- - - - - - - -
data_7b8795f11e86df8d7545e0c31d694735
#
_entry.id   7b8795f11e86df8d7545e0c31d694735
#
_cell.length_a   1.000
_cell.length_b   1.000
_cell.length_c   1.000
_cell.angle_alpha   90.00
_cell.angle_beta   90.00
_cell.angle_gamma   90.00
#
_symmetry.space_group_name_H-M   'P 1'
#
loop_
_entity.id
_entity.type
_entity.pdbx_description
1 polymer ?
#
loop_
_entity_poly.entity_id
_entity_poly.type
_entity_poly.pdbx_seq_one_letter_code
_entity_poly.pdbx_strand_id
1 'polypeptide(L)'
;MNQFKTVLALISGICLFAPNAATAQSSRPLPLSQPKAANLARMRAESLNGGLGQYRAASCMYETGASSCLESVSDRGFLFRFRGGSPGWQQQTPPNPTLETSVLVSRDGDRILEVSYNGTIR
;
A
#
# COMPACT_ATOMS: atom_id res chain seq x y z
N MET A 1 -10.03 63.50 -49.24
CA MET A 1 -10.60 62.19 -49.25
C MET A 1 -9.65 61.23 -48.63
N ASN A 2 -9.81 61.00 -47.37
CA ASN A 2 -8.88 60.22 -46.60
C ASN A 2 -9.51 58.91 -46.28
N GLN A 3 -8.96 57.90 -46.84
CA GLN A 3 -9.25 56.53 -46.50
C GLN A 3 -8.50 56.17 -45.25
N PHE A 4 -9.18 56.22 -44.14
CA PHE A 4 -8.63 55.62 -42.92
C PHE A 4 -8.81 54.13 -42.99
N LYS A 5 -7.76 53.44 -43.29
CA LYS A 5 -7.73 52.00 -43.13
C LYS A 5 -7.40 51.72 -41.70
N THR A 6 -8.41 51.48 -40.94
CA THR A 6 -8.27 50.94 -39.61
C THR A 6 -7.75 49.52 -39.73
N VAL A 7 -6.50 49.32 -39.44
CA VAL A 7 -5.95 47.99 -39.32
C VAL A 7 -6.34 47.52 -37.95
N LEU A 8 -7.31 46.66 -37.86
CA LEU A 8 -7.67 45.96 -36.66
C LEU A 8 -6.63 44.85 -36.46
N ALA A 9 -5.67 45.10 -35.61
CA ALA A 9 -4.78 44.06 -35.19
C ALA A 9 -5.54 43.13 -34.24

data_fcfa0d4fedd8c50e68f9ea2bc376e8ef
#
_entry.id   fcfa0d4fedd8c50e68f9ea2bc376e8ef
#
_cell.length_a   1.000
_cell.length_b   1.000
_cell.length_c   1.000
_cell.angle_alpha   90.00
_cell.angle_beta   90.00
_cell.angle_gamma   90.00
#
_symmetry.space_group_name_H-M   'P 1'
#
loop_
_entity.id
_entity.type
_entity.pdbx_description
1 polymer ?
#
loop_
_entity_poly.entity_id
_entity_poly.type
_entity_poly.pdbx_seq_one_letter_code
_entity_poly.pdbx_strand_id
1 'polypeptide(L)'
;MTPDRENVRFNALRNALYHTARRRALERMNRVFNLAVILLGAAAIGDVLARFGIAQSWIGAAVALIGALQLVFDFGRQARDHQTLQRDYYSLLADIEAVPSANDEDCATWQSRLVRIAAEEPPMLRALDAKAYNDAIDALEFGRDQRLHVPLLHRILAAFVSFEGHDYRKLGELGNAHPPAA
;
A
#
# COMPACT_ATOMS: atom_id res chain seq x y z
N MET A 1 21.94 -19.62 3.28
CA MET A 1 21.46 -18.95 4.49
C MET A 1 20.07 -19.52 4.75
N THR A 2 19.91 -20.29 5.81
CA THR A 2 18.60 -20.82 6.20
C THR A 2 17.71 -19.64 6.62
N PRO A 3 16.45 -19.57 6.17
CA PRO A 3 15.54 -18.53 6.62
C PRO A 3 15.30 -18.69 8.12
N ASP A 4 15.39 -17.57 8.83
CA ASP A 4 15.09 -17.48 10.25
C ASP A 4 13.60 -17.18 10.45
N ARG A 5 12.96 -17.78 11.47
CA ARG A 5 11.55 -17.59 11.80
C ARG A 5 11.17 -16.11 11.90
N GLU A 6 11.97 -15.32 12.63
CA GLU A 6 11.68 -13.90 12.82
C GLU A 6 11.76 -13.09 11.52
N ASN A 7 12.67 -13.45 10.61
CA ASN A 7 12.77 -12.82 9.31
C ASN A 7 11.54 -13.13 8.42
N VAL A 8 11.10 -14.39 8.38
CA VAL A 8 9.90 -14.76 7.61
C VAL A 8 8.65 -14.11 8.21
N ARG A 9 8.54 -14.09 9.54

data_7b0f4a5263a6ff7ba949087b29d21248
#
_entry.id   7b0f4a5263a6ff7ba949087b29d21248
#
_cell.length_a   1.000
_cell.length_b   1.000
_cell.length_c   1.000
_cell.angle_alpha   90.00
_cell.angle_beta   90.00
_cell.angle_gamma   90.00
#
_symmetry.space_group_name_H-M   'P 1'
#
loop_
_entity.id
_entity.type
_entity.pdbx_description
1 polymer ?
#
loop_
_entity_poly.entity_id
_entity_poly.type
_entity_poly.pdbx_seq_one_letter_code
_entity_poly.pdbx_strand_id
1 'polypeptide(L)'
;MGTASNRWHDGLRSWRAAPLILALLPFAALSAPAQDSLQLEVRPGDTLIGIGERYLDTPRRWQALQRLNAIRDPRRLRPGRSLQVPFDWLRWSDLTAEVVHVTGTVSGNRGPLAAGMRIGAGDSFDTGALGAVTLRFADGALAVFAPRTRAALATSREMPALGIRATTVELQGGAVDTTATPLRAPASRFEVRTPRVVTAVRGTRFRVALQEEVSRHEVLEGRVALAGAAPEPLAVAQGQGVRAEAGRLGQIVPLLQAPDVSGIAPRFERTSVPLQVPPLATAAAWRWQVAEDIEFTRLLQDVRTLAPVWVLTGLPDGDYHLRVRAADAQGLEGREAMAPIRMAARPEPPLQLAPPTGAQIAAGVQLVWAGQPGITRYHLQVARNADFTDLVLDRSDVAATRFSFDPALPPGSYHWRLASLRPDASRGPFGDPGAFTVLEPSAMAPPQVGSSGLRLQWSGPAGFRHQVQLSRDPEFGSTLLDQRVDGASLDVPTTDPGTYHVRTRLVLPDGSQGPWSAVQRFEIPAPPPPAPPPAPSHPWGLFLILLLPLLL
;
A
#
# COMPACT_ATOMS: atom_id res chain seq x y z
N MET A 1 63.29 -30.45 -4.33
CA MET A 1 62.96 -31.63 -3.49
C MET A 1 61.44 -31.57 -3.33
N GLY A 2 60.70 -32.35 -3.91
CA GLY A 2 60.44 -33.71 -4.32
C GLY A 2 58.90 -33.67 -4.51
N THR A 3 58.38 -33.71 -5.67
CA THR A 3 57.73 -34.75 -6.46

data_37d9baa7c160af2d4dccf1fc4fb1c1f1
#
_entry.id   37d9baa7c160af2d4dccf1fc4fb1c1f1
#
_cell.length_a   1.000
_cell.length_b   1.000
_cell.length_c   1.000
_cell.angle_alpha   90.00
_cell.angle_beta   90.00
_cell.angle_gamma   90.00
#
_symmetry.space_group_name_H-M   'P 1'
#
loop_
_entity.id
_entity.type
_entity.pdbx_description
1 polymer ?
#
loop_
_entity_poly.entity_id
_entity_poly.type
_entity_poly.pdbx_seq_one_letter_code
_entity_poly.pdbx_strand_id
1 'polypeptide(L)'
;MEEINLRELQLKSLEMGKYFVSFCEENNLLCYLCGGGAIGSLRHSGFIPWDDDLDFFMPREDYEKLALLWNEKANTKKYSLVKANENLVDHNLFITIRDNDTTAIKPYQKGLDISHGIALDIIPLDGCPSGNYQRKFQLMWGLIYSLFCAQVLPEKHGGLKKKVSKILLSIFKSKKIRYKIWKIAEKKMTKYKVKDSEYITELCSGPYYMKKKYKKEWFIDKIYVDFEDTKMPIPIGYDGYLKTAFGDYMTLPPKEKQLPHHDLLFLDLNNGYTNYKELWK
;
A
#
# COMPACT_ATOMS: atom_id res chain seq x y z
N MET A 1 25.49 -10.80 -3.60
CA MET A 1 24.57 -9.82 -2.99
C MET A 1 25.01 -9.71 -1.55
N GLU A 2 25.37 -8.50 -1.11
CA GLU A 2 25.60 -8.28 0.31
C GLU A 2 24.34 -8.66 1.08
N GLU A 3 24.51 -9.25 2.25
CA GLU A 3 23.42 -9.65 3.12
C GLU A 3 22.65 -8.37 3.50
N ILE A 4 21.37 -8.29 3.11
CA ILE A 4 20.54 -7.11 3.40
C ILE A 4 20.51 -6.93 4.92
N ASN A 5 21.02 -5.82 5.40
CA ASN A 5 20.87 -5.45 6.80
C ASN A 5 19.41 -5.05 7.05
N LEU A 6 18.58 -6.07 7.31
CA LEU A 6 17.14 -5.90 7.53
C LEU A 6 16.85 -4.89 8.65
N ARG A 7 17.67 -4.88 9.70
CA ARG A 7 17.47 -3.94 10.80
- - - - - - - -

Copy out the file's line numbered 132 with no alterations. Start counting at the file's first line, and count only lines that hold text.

loop_